By Amos Kareithi
There was song and dance that harvest season as every farmer had ample millet. The fertile soils had not disappointed and neither had the spiritual leader who time and again had spearheaded a string of successful military expeditions.
That season, as the initiates faced the circumciser’s knife, the elders’ imbibed drinks happily, occasionally casting their heads heavenwards, thanking the gods for being so benevolent.
The toast of the community was their undisputed Orkoiyot, Kapchonge, variously known as Arap Oluoch, whose authority was undisputed among the people of Trans Nzoia, whom he had served diligently.
Like his fore fathers before him, Kapchonge was an Orkoiyot, a prophet, seer, military strategist and elder rolled into one. His office exuded power that engulfed both the high and mighty.
Entrenched in traditions
It is a mystery how the seer and his descendants who are believed to have originated from Somalia had continued to thrive so far away from their original home.
The institution of the Orkoiyot was deeply entrenched in the traditions of the Sabaot people from the days of Matui, who was famous among the Sebei (a sub- clan of the greater Sabaot), which his brother Psongoiywo called “The shots from the Pok side of Mt Elgon.”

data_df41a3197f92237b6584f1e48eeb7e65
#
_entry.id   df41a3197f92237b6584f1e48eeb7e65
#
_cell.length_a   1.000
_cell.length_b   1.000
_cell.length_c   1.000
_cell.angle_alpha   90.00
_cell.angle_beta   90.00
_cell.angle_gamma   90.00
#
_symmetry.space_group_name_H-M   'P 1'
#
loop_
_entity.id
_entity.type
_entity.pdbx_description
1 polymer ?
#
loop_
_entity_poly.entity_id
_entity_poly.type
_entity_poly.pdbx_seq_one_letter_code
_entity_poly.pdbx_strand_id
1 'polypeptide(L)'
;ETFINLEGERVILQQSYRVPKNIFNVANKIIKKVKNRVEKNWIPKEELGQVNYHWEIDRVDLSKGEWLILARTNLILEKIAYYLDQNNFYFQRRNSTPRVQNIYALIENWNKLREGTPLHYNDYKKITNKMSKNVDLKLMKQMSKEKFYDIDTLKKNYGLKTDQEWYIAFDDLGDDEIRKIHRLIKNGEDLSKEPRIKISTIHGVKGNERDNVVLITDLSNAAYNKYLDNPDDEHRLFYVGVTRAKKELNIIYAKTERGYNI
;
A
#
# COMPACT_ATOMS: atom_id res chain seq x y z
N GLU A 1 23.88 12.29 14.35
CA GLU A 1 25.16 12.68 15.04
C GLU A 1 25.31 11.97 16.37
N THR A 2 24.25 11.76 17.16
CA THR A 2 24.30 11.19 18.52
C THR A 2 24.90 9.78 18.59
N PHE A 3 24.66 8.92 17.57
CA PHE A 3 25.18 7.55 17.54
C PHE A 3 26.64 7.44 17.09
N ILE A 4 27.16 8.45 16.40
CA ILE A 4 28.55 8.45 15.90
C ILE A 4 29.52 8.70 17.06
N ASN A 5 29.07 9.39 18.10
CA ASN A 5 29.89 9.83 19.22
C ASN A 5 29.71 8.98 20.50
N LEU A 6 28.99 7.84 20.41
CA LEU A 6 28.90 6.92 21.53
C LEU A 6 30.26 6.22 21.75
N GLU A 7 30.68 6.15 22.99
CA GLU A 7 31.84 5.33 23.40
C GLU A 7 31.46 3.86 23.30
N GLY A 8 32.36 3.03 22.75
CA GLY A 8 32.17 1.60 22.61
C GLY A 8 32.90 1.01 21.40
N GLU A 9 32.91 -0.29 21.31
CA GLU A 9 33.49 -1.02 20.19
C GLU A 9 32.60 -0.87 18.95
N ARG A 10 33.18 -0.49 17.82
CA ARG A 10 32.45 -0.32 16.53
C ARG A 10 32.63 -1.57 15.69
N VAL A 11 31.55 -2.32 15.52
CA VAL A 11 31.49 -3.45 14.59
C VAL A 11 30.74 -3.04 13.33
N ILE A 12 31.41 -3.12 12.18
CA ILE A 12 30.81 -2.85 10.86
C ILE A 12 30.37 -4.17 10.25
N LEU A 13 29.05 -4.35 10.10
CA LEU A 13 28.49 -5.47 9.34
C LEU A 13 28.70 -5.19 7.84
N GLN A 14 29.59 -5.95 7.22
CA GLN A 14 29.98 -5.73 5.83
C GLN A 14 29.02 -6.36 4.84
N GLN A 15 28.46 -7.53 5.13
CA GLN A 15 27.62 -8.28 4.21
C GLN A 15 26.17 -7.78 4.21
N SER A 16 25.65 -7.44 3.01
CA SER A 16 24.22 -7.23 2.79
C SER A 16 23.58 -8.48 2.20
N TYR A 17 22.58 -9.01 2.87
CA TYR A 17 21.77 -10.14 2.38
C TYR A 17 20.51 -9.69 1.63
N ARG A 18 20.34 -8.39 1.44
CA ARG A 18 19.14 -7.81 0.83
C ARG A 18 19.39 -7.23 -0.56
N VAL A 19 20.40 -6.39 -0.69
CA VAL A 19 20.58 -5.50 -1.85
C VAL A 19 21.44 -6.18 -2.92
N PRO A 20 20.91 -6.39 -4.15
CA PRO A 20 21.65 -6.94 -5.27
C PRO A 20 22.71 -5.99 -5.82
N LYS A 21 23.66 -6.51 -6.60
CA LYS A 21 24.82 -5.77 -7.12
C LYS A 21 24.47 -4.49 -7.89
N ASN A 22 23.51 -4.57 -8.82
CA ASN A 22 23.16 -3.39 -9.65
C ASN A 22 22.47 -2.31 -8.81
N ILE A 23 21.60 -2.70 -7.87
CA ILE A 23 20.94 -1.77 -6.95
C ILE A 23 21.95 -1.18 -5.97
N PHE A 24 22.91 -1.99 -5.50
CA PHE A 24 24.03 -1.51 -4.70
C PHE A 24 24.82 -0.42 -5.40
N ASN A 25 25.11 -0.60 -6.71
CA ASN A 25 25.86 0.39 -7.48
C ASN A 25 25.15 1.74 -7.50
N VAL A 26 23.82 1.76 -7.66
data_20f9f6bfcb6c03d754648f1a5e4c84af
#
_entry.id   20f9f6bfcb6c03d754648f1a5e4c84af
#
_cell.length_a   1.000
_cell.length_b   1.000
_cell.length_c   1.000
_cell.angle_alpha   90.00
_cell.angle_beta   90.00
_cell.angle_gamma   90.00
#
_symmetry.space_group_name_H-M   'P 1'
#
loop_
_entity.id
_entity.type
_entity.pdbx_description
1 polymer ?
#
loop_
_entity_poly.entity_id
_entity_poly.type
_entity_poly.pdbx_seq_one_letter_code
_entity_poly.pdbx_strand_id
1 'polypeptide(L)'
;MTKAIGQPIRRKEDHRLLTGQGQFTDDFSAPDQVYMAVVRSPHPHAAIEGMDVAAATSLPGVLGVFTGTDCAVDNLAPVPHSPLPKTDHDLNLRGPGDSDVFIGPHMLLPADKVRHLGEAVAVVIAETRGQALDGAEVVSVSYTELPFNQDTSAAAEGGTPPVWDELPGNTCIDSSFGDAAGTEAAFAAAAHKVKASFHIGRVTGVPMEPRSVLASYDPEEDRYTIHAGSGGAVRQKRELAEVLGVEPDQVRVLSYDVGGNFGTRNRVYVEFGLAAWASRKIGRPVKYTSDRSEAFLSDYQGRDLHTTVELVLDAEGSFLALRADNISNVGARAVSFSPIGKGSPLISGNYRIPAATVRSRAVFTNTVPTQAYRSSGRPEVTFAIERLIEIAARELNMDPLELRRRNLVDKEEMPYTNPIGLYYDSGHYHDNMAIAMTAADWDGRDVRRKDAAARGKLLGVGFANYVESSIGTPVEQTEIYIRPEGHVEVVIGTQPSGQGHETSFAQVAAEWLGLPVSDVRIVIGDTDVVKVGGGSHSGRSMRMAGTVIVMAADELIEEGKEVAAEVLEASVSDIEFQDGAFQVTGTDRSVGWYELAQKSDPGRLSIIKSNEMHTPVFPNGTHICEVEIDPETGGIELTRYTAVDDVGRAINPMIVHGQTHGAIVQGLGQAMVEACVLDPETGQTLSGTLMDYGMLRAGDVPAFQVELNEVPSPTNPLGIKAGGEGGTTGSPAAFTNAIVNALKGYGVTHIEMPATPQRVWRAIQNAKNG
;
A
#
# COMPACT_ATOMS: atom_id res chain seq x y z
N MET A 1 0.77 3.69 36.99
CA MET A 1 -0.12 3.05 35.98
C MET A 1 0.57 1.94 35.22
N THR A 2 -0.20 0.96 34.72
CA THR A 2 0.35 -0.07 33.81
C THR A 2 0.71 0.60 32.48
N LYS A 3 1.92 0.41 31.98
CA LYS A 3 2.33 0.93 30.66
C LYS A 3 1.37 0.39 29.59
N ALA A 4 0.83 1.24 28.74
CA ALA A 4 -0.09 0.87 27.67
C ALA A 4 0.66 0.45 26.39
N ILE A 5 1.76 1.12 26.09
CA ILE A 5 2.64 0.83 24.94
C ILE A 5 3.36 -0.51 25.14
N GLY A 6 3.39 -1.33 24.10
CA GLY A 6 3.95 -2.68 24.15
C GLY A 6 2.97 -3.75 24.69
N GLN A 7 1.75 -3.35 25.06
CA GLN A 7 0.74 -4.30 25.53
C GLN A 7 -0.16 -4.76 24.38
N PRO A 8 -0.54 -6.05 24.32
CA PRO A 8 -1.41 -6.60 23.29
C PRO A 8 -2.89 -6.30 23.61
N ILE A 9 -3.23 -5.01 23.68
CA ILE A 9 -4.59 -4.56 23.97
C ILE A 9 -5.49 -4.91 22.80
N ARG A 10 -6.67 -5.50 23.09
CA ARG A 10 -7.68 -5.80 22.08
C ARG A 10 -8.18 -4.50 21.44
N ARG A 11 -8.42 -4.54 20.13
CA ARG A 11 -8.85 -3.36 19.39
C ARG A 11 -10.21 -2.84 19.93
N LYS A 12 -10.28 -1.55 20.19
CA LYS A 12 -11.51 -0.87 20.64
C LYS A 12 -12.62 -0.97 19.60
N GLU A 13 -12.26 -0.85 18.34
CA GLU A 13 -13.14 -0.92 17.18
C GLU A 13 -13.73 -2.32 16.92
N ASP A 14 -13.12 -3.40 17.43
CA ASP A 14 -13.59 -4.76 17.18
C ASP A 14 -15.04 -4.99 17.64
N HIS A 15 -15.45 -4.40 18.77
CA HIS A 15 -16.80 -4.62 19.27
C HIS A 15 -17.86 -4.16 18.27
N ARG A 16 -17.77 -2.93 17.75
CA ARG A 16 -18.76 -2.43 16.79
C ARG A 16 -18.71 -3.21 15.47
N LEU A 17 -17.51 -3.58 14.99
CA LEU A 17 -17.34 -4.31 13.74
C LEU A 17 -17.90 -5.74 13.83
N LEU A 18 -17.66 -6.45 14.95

His homestead was a preserve for a few and he was only accessed through appointments booked early in advance and the visitors cleared by his front office.
|Silakwa recounts the history of the Orkoiyot. [Photo: Amos Kareithi/Standard]|
The seer had, however, become increasingly unhappy over a neighbour, Chepkoilel arap Cheruiyot who he suspected of belittling his powers although he was just an ordinary man.
The Orkoiyot or Laibon, as Kapchonge was known, decided to test his upstart neighbour by taking a calf and giving it liquor. He then summoned his neighbour and demanded to know why the animal was dazed and staggering.
After scrutinising the calf for a while, Cheruiyot said,” If this calf was a human being, I would say it was drunk; but since animals do not ordinarily partake of alcohol, I do not know what is wrong with it.”